Nunatsiaq News
NEWS: Nunavut April 16, 2018 - 1:30 pm

Illusionist brings “magical messaging” to troubled western Nunavut community

Brian Glow uses "magic" to tackle bullying, depression, suicide

JANE GEORGE
Professional illusionist Brian Glow is set to perform in Gjoa Haven tonight and tomorrow. (PHOTO BY JANE GEORGE)
Professional illusionist Brian Glow is set to perform in Gjoa Haven tonight and tomorrow. (PHOTO BY JANE GEORGE)

“Magical messaging” is coming to Gjoa Haven, as illusionist Brian Glow brings his show today and tomorrow to this western Nunavut community of about 1,300 people, which has been beset with big truancy issues and social problems.

Glow, who calls himself “the master of illusion and fun,” said his performance tonight for all ages and his appearances at the Gjoa Haven’s two schools on Tuesday are designed to make residents of all ages “amazed.”

But his shows are also intended to help people deal with hard issues, such as bullying, cyberbullying, depression and suicide, Glow said in an interview before his departure from Winnipeg.

That goal comes out of Glow’s own childhood, during which he said he was almost killed twice during separate bullying incidents.

Those experiences took him years to recover from, he said—and learning how to perform staged tricks or seemingly impossible illusions means helped point the way.

Glow, who has worked as an illusionist since the 1970s, performing in Canada and internationally, said a turning point his career took place a few years ago when a young Indigenous child, who had tried to kill himself several times, said a counsellor had asked him if there been anything good in his life to date.

“The only thing was the magic show,” the child said, referring to the show that Glow had performed at the child’s school.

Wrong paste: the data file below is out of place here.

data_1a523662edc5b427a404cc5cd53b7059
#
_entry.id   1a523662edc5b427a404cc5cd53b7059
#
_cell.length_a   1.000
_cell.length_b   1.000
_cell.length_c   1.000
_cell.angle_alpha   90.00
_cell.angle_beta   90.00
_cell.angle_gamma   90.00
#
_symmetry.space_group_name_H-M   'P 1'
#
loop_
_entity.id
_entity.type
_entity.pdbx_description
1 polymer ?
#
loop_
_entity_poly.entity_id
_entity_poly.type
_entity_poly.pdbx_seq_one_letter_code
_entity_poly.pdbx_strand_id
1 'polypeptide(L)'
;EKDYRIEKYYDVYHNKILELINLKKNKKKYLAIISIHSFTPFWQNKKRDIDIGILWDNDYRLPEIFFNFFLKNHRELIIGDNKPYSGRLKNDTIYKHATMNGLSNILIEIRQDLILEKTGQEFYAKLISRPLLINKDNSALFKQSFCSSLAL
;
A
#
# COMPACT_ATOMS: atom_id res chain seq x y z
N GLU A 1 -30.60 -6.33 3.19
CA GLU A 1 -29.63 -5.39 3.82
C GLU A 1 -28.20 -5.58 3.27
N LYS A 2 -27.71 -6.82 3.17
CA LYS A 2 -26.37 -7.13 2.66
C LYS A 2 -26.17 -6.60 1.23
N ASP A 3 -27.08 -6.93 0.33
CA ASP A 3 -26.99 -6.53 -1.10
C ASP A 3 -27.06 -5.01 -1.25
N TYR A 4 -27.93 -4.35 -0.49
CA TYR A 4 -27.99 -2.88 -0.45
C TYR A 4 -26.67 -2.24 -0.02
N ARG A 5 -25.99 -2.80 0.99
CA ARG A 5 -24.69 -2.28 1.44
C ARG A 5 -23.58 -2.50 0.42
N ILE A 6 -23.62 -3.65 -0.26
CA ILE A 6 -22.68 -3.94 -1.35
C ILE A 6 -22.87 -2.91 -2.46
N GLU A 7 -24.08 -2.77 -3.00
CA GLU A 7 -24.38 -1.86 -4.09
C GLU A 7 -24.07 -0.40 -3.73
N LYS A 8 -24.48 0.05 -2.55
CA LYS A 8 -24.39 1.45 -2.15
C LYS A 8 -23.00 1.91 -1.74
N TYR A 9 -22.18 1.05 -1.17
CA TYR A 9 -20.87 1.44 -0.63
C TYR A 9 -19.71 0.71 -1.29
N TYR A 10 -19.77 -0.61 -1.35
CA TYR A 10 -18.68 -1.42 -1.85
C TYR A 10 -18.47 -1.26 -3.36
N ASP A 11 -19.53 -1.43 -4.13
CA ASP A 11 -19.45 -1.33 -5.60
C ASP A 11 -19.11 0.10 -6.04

His show, which includes a lot of audience involvement, includes a sleight-of-hand illusion with disappearing and re-appearing coins. The act also involves bullying, with one student trying to extort another for his lunch money as coins pop out of improbable places.

By switching the roles of the bully and his victim during the sketch, Glow said he tries to show how bullying is a balance of power, and how a victim can take back that power.

“The audience is laughing, but they get the message,” Glow said.

On previous visits to Nunavut, language hasn’t been an issue for Glow, although an interpreter was often on hand in some Kivalliq communities he visited last year.

That 2017 tour, judging on a series of testimonials on YouTube, such as this one from Rankin Inlet, was well-received.

Glow is now in the Kitikmeot region, thanks to the sponsorship of First Air, Calm Air, Arctic Co-operatives Ltd., and Inns North. He will travel May 12 to Iqaluit where he is scheduled to perform at the annual Kamatsiaqtut Help Line fundraising gala.

In Gjoa Haven, Glow will also be accompanied by a Winnipeg rapper called Unkel Adams who has, among other things, produced an anti-bullying video.

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